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Spouted jug

Spouted jug

  • Place of origin:

    Iran (made)

  • Date:

    1180-1220 (made)

  • Credit Line:

    Given by Mr C N Ades MBE in memory of his wife Andrée Ades

  • Museum number:

    C.40-1978

  • Gallery location:

    Ceramics, Room 145, case 35, shelf 2

This jar is made from fritware (also called stone paste and quartz paste), an artificial ceramic body developed by Middle Eastern potters around the middle of the 11th century to imitate the hard, bright white body of imported Chinese porcelains. The main ingredient in fritware was fine quartz powder made by grinding sand or pebbles. Small quantities of white clay and a glassy substance known as frit were added – the clay to give plasticity, the frit to bind the body after firing.

In the 12th and early 13th centuries, fritware was used in Kashan and other pottery centres in Iran to produce fine wares decorated in an astonishing range of styles. Since fritware holds a shape well, this allowed the potters to make quite complex shapes, as in the case of this jar, which might imitate the form of metalwork objects.

This jar is covered with a monochrome turquoise glaze, which has been made opaque by the addition of particles of tin oxide to the glaze recipe. This gives a deeper colour to the glaze. The use of tin opacification in glazes was first invented in Iraq in the early 9th century, where it was used to make earthenware bodies appear white, like imported Chinese porcelains. After the invention of fritware, potters used a transparent glaze if they wanted to show off the whiteness of the body, and tin opacification was used instead to make richer colours.

This vessel was part of a hoard that was deliberately buried by its owner, probably a merchant who lived in Jurjan in north-east Iran, or who was passing through the city. In 1220, Jurjan was threatened by a Mongol invasion. The merchant packed the vessels in sand inside large storage jars and buried them for safekeeping. Soon afterwards, Jurjan was completely destroyed by the Mongols, and the owner never returned to recover the hoard.

As a result, the vessels in this hoard survived together for almost 800 years, and in relatively good condition. The probable date of their burial also gives us a good indication of when the vessels in the hoard were made, as well as showing the wide variety of types of decoration that were used to make Iranian pottery at this time.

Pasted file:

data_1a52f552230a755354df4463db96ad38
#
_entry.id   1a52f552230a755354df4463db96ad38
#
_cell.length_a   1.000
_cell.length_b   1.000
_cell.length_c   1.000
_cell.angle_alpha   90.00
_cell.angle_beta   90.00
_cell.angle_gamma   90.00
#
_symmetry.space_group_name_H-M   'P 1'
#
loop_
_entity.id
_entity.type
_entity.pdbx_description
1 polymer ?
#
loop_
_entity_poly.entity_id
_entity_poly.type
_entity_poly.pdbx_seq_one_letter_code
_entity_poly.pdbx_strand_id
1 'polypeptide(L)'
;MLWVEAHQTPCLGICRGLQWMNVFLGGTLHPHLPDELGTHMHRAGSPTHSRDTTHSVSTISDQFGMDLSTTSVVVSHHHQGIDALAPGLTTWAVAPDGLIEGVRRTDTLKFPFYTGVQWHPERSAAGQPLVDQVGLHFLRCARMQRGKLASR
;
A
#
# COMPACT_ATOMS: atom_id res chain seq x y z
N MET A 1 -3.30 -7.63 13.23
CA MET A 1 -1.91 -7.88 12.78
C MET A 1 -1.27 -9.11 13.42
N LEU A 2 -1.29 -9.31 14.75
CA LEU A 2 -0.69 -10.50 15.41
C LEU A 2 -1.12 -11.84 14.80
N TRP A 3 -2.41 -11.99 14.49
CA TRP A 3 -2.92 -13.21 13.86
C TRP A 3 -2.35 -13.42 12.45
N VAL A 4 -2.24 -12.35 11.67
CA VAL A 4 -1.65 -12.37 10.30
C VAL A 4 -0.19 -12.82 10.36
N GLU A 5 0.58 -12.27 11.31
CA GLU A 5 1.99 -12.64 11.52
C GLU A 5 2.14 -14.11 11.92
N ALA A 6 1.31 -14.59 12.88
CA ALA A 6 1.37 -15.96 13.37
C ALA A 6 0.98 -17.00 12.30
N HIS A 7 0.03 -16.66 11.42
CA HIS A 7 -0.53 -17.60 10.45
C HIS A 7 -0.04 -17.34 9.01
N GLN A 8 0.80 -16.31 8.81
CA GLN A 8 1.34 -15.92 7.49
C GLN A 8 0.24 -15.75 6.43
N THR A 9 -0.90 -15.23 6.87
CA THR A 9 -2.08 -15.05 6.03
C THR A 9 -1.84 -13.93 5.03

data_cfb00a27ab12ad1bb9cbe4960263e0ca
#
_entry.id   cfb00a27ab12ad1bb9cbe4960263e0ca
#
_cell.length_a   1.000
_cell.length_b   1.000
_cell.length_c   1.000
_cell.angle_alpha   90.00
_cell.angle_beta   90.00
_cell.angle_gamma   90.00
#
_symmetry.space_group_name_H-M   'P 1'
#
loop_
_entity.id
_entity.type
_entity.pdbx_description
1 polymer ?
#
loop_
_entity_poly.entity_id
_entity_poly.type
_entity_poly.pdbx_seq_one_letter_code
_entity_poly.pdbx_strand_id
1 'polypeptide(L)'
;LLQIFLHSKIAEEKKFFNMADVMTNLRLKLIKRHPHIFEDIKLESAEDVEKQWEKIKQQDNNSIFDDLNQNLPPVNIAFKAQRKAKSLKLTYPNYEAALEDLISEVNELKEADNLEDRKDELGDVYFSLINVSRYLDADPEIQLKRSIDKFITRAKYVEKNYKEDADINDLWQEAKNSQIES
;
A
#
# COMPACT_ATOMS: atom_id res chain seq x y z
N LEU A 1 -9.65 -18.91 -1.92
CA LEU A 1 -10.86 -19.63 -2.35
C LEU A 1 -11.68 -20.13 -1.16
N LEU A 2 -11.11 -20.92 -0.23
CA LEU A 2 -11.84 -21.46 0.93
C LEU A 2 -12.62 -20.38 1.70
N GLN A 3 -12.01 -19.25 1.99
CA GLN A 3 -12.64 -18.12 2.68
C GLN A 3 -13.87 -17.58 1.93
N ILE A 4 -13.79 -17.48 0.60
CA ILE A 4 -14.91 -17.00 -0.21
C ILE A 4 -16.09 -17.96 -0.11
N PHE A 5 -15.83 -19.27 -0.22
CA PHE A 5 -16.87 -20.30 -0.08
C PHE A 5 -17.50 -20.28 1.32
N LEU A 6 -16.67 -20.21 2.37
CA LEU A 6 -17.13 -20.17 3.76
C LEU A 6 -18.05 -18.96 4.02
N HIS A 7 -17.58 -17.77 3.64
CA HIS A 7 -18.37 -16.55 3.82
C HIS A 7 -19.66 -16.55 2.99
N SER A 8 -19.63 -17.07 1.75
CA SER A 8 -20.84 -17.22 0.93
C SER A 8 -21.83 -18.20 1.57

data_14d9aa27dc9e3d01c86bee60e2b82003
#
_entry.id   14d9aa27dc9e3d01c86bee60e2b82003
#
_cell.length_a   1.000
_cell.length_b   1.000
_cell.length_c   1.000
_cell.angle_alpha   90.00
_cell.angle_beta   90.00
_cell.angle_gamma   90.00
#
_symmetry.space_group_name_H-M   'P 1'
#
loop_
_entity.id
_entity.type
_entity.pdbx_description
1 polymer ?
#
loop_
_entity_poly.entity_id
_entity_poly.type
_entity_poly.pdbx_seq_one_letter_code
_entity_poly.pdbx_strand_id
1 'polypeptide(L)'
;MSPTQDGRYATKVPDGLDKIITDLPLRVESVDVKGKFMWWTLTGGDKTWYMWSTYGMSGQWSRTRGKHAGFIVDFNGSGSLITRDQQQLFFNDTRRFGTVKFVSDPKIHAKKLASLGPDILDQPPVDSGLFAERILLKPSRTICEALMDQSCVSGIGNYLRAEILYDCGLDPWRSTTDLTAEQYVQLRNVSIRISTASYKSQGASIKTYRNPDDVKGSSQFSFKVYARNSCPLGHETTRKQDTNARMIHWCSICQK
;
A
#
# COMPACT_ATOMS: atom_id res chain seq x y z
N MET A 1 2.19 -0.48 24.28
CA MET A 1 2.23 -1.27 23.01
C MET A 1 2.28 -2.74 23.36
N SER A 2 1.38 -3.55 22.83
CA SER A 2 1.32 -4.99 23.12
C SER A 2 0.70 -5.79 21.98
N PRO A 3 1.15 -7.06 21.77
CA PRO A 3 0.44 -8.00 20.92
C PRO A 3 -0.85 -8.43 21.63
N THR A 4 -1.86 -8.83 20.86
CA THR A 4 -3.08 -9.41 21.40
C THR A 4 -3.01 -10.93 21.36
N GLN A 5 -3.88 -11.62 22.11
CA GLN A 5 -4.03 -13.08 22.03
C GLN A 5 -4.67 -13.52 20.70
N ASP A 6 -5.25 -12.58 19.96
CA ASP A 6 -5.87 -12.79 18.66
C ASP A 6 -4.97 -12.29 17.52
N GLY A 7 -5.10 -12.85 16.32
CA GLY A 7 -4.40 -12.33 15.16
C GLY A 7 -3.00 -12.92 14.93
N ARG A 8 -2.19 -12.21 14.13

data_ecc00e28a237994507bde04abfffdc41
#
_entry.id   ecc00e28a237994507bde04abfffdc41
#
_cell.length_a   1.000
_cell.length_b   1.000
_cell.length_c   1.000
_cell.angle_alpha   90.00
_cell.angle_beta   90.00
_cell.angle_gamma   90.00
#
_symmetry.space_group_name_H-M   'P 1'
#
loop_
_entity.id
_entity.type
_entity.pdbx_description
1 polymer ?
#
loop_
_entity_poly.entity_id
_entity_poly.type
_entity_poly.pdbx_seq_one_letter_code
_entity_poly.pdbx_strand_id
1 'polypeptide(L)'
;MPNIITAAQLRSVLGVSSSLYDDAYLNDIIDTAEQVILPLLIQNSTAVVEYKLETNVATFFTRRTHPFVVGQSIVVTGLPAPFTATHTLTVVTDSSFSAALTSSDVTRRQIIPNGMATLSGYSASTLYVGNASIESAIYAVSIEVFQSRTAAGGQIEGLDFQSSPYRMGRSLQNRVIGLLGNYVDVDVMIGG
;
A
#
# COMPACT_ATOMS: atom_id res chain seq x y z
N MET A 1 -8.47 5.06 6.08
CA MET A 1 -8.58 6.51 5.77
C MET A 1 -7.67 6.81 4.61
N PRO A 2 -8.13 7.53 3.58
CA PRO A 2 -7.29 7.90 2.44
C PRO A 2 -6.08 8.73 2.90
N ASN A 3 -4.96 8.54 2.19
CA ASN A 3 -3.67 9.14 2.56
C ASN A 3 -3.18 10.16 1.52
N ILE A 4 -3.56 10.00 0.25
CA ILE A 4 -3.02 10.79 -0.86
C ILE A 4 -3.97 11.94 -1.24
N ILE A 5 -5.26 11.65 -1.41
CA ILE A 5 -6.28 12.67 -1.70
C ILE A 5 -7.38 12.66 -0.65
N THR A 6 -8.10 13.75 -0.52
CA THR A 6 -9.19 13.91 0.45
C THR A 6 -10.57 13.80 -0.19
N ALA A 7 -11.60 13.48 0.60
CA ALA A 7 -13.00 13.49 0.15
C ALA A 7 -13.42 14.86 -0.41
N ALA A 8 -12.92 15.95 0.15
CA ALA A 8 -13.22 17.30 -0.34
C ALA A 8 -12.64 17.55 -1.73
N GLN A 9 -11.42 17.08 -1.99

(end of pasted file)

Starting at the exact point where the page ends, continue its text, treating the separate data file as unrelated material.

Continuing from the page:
Physical description

Fritware bowl with incised lobed walls, covered with an opaque turquoise glaze.

Place of Origin

Iran (made)

Date

1180-1220 (made)

Dimensions

Diameter: 11 cm, Height: 19.5 cm

Object history note

This vessel was part of a hoard that was deliberately buried by its owner, probably a merchant who lived in Jurjan in north-east Iran, or who was passing through the city. In 1220, Jurjan was threatened by a Mongol invasion. The merchant packed the vessels in sand inside large storage jars and buried them for safekeeping. Soon afterwards, Jurjan was completely destroyed by the Mongols, and the owner never returned to recover the hoard.As a result, the vessels in this hoard survived together for almost 800 years, and in relatively good condition.The probable date of their burial also gives us a good indication of when the vessels in the hoard were made, as well as showing the wide variety of types of decoration that were used to make Iranian pottery at this time.

Clement Ades gave a large number of objects found in the Jurjan hoard to the Victoria and Albert Museum at different times. Their object numbers are C.152 to 171-1977, and C.35 to 49-1978.

Descriptive line

Ceramic; Fritware bowl with incised lobed walls, covered with an opaque turquoise glaze. Found at Jurjan. Iran, probably Kashan, before 1220.

Bibliographic References (Citation, Note/Abstract, NAL no)

The Gurgan Finds (London: Bluett and Sons Limited, 1976)
Oliver Watson, "Persian Wares", Connoisseur (January 1979), pp.13-19

Production Note

Probably Kashan

Categories

Islam

Collection

Middle East Section

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